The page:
9 October 2002 -- After years of rapid declines, long-haul bandwidth prices on many major routes have stabilised - and even risen - in recent months, according to new research published in TeleGeography's Bandwidth Pricing Database.
On the world's busiest international communications route, New York to London, monthly lease prices for 155Mbit/s circuits have increased slightly each month since April 2002. Over the same period, bandwidth prices for most major US domestic routes have experienced only small declines of 2-4%, with price increases in a few cases. The median market price for a 155Mbit/s monthly lease on the Atlanta to New York route, for example, increased 4.6%.
Why are many of these densely supplied and well-established routes experiencing price stabilisation? First, some of the most aggressive carriers are no longer competing across the same range of markets due to restructuring; second, price is no longer the primary consideration of bandwidth buyers. Some of the most established carriers have taken advantage of their clients' renewed interest in stable supplier relationships in order to raise prices.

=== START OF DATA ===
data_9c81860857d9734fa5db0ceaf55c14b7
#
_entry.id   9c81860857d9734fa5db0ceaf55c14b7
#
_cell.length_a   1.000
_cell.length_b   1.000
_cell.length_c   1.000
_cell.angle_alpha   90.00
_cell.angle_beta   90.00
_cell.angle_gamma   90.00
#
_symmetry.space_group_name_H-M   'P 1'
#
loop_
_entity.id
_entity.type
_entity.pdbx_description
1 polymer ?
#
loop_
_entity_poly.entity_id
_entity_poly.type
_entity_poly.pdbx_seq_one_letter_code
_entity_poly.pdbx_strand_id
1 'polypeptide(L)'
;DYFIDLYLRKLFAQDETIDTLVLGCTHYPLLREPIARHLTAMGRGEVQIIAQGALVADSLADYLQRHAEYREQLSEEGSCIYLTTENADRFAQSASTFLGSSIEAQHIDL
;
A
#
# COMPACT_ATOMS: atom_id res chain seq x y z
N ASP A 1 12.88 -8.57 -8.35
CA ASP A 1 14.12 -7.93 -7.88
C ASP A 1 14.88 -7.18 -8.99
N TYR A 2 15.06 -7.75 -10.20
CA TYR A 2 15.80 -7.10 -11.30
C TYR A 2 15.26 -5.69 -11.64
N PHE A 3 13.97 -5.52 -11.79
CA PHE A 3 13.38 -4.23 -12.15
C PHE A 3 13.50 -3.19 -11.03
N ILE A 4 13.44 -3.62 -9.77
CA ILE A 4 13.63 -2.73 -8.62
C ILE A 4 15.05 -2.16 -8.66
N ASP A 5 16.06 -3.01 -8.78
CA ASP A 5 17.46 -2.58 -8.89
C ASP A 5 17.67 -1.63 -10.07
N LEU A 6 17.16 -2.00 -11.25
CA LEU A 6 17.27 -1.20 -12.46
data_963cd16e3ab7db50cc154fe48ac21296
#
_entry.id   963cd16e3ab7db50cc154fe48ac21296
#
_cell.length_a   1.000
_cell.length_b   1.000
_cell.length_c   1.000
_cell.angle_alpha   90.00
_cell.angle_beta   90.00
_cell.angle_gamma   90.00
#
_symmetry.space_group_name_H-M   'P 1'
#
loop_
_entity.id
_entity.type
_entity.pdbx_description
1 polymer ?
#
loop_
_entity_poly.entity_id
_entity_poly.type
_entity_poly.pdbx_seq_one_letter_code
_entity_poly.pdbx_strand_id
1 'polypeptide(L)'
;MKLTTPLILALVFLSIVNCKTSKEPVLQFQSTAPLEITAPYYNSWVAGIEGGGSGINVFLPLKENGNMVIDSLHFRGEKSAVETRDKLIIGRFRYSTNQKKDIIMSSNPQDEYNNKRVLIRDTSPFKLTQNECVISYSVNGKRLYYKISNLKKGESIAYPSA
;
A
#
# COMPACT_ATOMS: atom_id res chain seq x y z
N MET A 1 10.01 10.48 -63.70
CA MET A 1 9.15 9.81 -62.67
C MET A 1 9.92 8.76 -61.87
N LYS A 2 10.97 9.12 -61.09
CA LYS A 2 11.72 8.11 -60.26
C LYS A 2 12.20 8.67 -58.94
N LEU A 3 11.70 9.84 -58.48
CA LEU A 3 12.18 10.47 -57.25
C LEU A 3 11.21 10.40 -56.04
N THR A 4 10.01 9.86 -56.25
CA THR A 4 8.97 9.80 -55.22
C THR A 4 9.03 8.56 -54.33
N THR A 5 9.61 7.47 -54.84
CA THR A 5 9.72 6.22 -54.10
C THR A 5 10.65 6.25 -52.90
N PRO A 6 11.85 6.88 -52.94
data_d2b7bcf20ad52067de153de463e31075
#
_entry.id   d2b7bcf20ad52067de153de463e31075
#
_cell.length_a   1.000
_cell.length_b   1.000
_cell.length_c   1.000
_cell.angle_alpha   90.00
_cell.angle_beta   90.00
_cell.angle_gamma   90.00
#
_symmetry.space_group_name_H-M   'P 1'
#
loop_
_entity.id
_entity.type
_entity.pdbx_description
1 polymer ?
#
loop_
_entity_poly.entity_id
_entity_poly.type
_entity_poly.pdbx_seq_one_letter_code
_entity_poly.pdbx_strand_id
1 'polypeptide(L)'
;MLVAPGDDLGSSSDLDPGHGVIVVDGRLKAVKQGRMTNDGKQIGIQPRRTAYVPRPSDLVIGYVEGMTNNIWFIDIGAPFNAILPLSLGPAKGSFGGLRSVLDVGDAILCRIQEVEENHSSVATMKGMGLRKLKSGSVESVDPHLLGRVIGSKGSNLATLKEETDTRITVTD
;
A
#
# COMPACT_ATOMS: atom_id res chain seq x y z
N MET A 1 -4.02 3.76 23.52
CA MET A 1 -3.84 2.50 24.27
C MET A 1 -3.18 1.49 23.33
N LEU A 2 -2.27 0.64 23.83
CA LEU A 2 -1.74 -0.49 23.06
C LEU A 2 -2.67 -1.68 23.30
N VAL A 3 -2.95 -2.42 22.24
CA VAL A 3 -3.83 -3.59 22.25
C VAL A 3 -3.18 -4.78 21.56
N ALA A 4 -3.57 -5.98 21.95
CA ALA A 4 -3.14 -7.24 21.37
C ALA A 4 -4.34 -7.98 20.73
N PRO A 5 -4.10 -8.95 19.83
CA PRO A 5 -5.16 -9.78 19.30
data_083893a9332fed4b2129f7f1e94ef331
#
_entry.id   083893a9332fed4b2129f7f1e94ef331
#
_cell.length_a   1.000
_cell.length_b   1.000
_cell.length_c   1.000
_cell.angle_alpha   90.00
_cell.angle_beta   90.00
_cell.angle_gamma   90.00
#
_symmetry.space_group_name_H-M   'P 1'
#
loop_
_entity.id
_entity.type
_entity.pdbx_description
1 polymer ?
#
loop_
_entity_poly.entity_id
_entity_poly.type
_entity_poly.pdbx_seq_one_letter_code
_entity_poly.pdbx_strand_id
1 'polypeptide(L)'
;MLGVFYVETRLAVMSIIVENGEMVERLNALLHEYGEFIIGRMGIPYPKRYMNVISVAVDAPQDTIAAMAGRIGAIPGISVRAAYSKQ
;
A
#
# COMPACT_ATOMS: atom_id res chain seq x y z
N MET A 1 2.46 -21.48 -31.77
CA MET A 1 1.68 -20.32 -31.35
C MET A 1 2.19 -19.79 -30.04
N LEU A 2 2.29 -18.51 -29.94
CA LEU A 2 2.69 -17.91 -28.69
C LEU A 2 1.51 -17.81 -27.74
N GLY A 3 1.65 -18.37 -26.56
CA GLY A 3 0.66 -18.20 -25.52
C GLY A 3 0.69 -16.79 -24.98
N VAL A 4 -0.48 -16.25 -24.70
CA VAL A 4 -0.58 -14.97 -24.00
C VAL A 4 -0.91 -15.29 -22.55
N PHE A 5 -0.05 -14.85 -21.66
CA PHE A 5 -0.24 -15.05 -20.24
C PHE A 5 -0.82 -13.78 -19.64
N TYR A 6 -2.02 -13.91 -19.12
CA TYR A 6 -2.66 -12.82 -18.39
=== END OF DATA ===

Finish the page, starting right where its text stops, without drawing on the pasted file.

Not all routes are stabilising, however. Price erosion has continued unabated on many intra-Asian and trans-Pacific routes, where new submarine cables have or will be coming online in the near future.
Table. Price stabilisation on selected 155Mbit/s routes
2002 price change Av. Monthly price
Jan-Jun Jun-Sep Q3/2002
Amsterdam-London -30.0% +3.5% USD4,200
New York-London -14.3% -8.3% USD6,025
New York-Frankfurt 0.0% +6.7% USD8,300
New York-Los Angeles 0.0% +27.3% USD17,720
Note: Monthly wholesale bandwidth prices based on 12-month lease excluding install fees. Source: TeleGeography's Bandwidth Pricing Database Service.